I discovered that Mbarara District was much larger than I thought and my campaigns were constrained by limited funding against the money printing election machinery of the Movement. Where I could only pledge UGX 50K towards a worthy cause my opponents pledged UGX 1 million and above. I suspected that we were all breaking the law in some way or another because this was an indirect way of buying votes and if it continued many opposition candidates would be broke before the Movement stopped printing money. Luckily for us the Electoral Commission announced that all candidates should stop making financial pledges of any kind to voters and so this became my favorite line at meetings where candidates were invited for the sole reason of fundraising, better known as ‘de-toothing’ in Ugandan speak.
Traveling from the poverty stricken villages with no roads in Bukiro to the beautiful mountainous landscapes of Mwizi in Rwampara, from the open plain, grazing lands and rolling hills of Bubaare to the slums of Kisenyi in Kakoba; from Kashaka town to Biharwe town and crossing Kashaari county from Mile 4, to Bwizibwera, Rutooma, Rubindi and to the last town before Ibanda District; I fell in love with my home again. I spoke my native Runyankore and rediscovered my people and their way of life. I sang songs with them, prayed with them, danced with them and spoke with them. Many times I was frustrated by the begging bowl that was extended at every campaign stop, but I learnt to ignore it and they came to know me as the ‘poor’ candidate; which I was. Still people opened up to me in women’s groups and youth groups as I stopped to join them in their gardens to harvest millet kernels and drink the obligatory glass of milk when it was offered. I discovered a serious alcohol problem among the men and youth in the small village towns. When women got up to go the fields to work, men arrived at the local bar as early as 9:00am and waited for election candidates to fill their glasses with the local brew. It was sad to see their bodies wasting away and the resignation of their women and elders to this alcoholic lifestyle that had taken over the villages.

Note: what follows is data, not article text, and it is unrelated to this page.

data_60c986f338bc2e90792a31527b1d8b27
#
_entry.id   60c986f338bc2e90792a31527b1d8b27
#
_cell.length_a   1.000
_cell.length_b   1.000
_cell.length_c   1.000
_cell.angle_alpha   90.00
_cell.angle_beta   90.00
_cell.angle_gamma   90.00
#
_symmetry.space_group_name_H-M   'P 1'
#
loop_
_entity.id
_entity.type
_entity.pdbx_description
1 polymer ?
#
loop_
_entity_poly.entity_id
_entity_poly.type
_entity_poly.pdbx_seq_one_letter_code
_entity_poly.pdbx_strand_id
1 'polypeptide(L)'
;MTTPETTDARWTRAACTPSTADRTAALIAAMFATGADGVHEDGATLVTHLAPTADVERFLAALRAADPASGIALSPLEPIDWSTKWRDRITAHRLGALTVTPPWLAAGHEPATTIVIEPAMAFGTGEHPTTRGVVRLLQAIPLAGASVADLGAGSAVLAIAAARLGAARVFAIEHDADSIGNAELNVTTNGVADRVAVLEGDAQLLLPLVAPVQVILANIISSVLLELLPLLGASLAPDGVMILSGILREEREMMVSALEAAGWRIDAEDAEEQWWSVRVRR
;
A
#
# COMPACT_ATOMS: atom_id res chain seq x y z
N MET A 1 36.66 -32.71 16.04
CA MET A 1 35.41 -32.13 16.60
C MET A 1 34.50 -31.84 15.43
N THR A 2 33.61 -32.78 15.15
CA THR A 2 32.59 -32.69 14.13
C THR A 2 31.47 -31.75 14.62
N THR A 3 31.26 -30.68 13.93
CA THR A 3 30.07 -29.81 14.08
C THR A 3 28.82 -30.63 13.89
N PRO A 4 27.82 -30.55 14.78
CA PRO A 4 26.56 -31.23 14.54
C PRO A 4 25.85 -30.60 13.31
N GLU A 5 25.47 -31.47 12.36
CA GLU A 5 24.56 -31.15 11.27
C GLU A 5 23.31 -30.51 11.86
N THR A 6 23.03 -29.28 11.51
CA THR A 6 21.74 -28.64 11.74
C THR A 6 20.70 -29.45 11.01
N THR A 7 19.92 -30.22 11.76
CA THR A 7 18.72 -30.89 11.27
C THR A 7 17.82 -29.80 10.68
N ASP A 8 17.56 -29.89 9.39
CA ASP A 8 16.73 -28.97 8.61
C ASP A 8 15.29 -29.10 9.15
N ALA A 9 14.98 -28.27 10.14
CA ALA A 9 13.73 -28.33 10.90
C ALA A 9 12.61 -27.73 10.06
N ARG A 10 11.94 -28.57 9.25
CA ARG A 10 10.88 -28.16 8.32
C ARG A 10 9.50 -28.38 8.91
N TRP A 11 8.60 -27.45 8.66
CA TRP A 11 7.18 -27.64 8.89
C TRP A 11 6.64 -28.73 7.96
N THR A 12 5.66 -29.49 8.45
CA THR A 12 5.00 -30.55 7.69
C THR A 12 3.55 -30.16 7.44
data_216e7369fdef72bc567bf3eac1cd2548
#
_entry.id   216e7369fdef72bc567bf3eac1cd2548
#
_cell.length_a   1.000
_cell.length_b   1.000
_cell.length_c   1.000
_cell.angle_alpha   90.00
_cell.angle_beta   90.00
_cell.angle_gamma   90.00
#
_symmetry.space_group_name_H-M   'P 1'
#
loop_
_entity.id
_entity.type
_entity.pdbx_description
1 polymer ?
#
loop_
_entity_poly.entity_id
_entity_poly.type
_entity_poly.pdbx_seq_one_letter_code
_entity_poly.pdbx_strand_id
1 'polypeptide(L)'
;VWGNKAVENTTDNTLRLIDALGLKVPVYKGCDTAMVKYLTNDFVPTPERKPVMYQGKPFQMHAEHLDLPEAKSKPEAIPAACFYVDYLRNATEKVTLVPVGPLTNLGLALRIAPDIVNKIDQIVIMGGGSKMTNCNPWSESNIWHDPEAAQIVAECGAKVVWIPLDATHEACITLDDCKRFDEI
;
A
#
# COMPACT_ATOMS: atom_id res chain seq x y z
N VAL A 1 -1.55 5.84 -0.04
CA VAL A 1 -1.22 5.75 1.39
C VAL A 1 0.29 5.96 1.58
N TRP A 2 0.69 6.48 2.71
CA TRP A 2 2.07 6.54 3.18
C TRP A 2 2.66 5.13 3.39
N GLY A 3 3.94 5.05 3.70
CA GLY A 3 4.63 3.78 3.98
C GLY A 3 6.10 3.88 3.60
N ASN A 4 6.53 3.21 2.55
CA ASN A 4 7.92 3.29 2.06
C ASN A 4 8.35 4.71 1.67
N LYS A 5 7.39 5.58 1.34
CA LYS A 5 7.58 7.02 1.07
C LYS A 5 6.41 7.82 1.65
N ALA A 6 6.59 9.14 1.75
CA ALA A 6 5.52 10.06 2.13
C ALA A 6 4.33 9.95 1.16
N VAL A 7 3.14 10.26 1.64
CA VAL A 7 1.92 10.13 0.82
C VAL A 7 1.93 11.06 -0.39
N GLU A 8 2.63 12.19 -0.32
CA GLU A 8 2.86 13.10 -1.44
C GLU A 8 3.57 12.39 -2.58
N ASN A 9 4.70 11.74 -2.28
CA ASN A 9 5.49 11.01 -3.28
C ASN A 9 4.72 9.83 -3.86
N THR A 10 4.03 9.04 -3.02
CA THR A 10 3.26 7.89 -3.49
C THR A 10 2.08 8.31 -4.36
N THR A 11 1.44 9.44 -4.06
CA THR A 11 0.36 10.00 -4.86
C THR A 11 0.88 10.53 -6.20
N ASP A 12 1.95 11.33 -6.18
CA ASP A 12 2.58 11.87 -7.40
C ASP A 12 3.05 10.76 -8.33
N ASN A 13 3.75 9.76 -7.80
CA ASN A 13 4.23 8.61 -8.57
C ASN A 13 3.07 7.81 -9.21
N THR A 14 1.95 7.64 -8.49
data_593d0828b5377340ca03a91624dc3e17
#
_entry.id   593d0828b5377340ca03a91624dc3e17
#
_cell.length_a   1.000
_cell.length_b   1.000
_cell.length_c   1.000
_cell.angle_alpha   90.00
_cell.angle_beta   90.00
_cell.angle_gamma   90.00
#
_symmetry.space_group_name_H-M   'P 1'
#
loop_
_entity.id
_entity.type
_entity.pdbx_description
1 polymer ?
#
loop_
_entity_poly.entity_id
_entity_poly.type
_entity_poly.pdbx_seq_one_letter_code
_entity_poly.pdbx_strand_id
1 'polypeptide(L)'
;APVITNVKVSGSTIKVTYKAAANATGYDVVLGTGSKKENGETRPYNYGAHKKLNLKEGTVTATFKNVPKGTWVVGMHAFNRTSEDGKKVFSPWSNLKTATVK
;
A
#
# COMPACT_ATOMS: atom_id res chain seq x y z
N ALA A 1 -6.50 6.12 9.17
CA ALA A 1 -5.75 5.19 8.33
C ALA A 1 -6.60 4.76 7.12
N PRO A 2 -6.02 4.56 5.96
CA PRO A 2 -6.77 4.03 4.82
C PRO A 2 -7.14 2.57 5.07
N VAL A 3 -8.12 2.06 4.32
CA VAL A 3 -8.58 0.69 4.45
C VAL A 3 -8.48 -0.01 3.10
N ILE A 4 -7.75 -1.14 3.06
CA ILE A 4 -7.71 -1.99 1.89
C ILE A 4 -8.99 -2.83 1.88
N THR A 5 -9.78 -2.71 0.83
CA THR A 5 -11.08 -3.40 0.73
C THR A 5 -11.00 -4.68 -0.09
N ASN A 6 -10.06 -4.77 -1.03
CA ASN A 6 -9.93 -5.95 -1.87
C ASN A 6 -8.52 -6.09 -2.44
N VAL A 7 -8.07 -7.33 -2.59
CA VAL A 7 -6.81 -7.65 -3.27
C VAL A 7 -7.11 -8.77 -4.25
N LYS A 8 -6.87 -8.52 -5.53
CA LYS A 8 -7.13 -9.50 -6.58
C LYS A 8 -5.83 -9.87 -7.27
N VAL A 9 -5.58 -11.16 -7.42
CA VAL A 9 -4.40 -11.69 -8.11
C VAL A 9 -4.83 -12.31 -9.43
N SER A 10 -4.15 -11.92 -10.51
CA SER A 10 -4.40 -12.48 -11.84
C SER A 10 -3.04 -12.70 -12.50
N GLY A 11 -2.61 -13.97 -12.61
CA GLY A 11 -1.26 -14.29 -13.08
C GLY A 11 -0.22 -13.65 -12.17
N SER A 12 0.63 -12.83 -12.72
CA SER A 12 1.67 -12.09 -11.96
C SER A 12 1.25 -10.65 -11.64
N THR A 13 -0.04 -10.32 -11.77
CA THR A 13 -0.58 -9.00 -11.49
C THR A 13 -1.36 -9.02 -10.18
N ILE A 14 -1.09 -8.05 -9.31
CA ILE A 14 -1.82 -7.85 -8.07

At times I was shocked when I arrived at a campaign stop and was welcomed as the Movement woman candidate! There were really places in Mbarara where people had never heard of FDC! Mary Kabateraine and I broke out in laughter when somewhere deep in Rubindi women welcomed us with songs praising the Movement and President Museveni and their men who were a little wiser, were so embarrassed they chased the poor ignorant women away from the meeting as we protested. Many people doubt me when I tell them that I did not care whether I won or lost the election and perhaps at a certain level it does not ring true but the satisfaction I got from immersing myself into these conversations with the people of Ankore were well worth the effort whatever the outcome of the election.
At 50 I know that my love for Uganda runs deeper than my zest for activism and politics and am forever grateful for the time that I spent engaged with the people of Mbarara.